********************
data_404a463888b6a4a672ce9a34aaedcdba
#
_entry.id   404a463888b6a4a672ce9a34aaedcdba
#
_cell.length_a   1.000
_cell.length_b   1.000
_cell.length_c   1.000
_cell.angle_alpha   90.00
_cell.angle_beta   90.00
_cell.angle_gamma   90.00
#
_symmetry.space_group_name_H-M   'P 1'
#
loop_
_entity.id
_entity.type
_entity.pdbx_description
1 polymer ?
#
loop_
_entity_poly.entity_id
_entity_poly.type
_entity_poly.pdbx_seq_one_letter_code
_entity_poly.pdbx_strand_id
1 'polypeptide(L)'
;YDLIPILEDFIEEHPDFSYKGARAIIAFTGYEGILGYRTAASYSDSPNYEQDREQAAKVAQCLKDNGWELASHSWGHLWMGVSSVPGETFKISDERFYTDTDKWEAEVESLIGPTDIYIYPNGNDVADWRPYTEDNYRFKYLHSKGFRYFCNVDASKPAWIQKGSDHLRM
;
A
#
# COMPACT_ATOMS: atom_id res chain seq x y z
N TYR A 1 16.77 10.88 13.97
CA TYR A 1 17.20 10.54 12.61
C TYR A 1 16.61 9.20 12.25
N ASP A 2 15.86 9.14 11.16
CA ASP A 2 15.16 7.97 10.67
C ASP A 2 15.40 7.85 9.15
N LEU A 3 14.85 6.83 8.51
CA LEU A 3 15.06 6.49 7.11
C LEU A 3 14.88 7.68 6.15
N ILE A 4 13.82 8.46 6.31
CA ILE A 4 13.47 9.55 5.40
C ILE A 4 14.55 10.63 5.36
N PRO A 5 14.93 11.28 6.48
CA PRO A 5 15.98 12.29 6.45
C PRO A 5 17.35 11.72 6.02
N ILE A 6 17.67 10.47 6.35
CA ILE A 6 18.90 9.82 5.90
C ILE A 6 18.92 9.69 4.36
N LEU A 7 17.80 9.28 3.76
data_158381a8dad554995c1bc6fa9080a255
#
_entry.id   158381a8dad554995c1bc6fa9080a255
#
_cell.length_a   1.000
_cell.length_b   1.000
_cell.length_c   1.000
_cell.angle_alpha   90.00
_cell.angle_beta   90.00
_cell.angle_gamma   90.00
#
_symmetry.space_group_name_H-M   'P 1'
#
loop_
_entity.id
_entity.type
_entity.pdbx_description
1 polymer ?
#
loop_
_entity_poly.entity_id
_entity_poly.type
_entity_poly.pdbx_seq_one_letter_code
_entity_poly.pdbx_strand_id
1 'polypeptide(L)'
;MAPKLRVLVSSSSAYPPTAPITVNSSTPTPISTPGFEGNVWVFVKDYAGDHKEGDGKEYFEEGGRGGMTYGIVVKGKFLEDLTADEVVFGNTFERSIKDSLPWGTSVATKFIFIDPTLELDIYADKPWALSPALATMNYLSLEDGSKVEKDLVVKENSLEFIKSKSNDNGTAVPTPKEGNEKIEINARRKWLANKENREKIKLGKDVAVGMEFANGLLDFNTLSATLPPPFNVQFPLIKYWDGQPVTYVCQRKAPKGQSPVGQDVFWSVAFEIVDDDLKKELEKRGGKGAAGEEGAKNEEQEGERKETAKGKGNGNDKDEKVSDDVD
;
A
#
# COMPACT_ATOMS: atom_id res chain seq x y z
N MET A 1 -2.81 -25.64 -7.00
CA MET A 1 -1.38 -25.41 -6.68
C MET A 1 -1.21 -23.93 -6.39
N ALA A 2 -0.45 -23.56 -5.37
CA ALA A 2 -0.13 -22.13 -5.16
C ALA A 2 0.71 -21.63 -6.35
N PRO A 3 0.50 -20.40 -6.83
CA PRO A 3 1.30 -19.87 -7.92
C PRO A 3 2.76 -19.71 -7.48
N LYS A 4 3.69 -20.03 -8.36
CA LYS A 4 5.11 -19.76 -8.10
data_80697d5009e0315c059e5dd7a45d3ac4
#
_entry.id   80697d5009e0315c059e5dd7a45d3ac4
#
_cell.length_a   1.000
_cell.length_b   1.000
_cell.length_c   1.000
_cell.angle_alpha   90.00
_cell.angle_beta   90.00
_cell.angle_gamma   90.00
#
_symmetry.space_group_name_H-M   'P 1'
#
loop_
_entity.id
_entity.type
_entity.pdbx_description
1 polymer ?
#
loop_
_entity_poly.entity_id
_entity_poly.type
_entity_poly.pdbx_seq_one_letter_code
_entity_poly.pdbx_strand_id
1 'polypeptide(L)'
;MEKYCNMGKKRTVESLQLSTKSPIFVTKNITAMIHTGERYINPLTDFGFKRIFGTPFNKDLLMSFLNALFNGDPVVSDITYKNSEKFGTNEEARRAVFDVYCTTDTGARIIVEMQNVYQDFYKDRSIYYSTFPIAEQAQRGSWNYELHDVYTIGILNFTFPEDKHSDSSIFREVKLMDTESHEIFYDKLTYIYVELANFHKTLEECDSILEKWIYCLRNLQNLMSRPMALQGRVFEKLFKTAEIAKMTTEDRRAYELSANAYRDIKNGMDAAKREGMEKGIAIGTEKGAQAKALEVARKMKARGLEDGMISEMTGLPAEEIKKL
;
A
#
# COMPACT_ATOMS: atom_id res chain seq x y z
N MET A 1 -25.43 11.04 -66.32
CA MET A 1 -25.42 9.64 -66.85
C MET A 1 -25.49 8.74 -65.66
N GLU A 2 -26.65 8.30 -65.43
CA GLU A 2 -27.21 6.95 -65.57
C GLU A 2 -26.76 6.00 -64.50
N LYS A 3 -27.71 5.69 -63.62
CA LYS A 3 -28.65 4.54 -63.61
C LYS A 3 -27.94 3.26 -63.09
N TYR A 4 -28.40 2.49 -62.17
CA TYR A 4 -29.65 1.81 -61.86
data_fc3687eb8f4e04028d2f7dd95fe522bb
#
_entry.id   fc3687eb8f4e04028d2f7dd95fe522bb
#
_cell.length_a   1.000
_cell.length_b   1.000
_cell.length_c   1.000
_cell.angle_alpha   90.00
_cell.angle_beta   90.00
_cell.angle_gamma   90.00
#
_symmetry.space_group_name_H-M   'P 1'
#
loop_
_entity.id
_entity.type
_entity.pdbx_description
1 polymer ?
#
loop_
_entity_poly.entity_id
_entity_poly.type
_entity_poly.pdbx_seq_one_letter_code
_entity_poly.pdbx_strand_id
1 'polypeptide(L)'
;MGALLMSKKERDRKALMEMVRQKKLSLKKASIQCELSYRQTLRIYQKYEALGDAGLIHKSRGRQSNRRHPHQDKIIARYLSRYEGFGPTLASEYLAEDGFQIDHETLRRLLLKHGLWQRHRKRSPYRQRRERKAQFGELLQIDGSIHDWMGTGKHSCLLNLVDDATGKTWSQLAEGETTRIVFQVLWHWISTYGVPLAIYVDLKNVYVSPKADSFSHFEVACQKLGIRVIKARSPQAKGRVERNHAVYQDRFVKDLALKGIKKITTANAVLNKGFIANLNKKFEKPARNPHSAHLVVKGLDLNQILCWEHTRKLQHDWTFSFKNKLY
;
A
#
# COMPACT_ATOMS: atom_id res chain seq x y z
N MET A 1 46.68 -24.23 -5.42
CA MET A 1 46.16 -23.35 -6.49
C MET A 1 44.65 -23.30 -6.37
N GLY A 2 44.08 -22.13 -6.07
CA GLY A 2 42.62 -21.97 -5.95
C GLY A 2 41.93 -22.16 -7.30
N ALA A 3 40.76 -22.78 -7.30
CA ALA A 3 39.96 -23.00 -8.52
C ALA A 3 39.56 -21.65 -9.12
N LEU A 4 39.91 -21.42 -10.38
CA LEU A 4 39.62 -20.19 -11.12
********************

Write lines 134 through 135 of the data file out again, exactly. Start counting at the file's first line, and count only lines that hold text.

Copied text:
_entry.id   fc3687eb8f4e04028d2f7dd95fe522bb
#